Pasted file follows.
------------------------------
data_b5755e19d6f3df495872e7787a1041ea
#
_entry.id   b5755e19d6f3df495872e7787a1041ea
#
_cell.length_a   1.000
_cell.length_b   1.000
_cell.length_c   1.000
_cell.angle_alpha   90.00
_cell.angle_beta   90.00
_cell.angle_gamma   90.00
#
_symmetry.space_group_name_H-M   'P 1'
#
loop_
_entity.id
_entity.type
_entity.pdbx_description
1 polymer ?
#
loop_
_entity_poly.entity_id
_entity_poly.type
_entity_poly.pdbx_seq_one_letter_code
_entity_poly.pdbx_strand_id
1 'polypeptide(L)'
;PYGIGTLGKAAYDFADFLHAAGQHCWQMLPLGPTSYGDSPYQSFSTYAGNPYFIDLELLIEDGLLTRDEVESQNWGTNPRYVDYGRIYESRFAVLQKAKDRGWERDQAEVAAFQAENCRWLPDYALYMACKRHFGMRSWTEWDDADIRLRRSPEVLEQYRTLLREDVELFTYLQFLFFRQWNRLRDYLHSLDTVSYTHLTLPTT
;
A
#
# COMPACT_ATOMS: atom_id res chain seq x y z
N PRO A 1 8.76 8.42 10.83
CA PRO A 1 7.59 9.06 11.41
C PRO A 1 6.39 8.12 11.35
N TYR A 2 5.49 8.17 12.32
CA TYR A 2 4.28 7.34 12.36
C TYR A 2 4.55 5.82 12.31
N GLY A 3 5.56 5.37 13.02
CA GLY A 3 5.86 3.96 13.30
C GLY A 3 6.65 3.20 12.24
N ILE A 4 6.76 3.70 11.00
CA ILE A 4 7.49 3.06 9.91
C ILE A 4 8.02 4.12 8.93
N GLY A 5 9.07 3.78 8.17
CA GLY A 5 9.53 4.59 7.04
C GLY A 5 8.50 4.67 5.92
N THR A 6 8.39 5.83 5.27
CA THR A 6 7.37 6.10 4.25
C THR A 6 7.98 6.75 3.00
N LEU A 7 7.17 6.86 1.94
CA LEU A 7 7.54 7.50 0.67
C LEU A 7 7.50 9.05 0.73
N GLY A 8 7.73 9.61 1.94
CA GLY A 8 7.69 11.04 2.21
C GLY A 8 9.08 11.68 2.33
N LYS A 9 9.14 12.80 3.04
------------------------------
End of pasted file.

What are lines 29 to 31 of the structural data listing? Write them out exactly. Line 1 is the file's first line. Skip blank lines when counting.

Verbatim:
#
# COMPACT_ATOMS: atom_id res chain seq x y z
N PRO A 1 8.76 8.42 10.83